10. Diagnostic Options and Challenges for Dengue and Chikungunya Viruses.

    Science.gov (United States)

    Mardekian, Stacey K; Roberts, Amity L

    2015-01-01

    Dengue virus (DENV) and Chikungunya virus (CHIKV) are arboviruses that share the same Aedes mosquito vectors and thus overlap in their endemic areas. These two viruses also cause similar clinical presentations, especially in the initial stages of infection, with neither virus possessing any specific distinguishing clinical features. Because the outcomes and management strategies for these two viruses are vastly different, early and accurate diagnosis is imperative. Diagnosis is also important for surveillance, outbreak control, and research related to vaccine and drug development. Available diagnostic tests are aimed at detection of the virus, its antigenic components, or the host immune antibody response. In this review, we describe the recent progress and continued challenges related to the diagnosis of DENV and CHIKV infections.

  11. Chimeric yellow fever/dengue virus as a candidate dengue vaccine: quantitation of the dengue virus-specific CD8 T-cell response.

    Science.gov (United States)

    van Der Most, R G; Murali-Krishna, K; Ahmed, R; Strauss, J H

    2000-09-01

    We have constructed a chimeric yellow fever/dengue (YF/DEN) virus, which expresses the premembrane (prM) and envelope (E) genes from DEN type 2 (DEN-2) virus in a YF virus (YFV-17D) genetic background. Immunization of BALB/c mice with this chimeric virus induced a CD8 T-cell response specific for the DEN-2 virus prM and E proteins. This response protected YF/DEN virus-immunized mice against lethal dengue encephalitis. Control mice immunized with the parental YFV-17D were not protected against DEN-2 virus challenge, indicating that protection was mediated by the DEN-2 virus prM- and E-specific immune responses. YF/DEN vaccine-primed CD8 T cells expanded and were efficiently recruited into the central nervous systems of DEN-2 virus challenged mice. At 5 days after challenge, 3 to 4% of CD8 T cells in the spleen were specific for the prM and E proteins, and 34% of CD8 T cells in the central nervous system recognized these proteins. Depletion of either CD4 or CD8 T cells, or both, strongly reduced the protective efficacy of the YF/DEN virus, stressing the key role of the antiviral T-cell response.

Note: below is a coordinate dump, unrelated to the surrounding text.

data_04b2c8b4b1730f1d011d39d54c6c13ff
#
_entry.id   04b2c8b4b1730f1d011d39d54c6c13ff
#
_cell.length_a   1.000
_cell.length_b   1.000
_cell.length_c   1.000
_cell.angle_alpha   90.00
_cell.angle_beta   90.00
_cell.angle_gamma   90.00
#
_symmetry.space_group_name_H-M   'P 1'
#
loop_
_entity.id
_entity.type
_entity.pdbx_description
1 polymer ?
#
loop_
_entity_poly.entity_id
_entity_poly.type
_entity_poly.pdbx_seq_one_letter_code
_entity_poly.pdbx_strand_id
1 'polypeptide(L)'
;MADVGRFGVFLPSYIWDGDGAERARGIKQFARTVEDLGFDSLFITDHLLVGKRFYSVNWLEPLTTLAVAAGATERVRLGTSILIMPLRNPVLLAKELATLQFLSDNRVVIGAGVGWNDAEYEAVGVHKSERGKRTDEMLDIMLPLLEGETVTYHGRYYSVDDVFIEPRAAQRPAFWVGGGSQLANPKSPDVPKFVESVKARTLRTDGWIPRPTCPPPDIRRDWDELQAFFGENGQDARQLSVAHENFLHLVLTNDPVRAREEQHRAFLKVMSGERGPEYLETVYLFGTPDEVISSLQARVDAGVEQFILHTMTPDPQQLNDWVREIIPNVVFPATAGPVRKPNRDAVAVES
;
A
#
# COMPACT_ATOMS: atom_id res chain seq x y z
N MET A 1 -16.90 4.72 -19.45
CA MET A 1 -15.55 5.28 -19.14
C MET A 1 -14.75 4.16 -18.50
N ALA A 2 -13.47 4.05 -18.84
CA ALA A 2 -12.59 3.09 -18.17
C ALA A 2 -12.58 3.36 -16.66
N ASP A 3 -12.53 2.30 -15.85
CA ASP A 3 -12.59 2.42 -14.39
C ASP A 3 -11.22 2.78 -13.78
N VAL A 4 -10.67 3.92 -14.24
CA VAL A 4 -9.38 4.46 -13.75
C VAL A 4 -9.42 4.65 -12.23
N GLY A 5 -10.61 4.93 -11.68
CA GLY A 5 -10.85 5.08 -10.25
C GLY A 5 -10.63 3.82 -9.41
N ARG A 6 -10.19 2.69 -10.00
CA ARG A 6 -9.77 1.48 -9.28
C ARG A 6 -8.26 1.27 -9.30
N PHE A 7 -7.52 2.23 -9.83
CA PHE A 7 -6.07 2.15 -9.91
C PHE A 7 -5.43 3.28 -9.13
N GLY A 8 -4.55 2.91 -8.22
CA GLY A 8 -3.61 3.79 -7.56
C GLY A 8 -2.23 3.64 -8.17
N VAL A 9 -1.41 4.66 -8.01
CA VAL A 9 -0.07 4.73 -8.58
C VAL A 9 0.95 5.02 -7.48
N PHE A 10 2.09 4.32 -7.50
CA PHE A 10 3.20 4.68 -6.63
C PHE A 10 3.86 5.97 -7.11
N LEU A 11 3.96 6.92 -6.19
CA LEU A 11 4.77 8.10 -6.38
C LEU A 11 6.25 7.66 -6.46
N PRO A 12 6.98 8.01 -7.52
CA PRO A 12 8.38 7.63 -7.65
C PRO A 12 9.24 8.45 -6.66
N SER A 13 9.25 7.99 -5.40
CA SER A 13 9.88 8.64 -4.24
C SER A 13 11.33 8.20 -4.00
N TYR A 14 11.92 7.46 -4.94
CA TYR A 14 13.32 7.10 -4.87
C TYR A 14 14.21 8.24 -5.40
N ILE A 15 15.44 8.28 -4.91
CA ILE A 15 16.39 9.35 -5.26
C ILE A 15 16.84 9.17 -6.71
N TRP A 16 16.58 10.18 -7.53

12. Biological characteristics of dengue virus and potential targets for drug design

    Institute of Scientific and Technical Information of China (English)

    Rui-feng Qi; Ling Zhang; Cheng-wu Chi

    2008-01-01

    Dengue infection is a major cause of morbidity in tropical and subtropical regions, bringing nearly 40% of the world population at risk and causing more than 20,000 deaths per year. But there is neither a vaccine for dengue disease nor antiviral drugs to treat the infection. In recent years, dengue infection has been particularly prevalent in India, Southeast Asia, Brazil, and Guangdong Province, China. In this article, we present a brief summary of the biological characteristics of dengue virus and associated flaviviruses, and outline the progress on studies of vaccines and drugs based on potential targets of the dengue virus.

  13. Cross-reactive memory CD8(+) T cells alter the immune response to heterologous secondary dengue virus infections in mice in a sequence-specific manner.

    Science.gov (United States)

    Beaumier, Coreen M; Mathew, Anuja; Bashyam, Hema S; Rothman, Alan L

    2008-02-15

    Dengue virus is the causative agent of dengue fever and the more-severe dengue hemorrhagic fever (DHF). Human studies suggest that the increased risk of DHF during secondary infection is due to immunopathology partially mediated by cross-reactive memory T cells from the primary infection. To model T cell responses to sequential infections, we immunized mice with different sequences of dengue virus serotypes and measured the frequency of peptide-specific T cells after infection. The acute response after heterologous secondary infections was enhanced compared with the acute or memory response after primary infection. Also, the hierarchy of epitope-specific responses was influenced by the specific sequence of infection. Adoptive-transfer experiments showed that memory T cells responded preferentially to the secondary infection. These findings demonstrate that cross-reactive T cells from a primary infection alter the immune response during a heterologous secondary infection.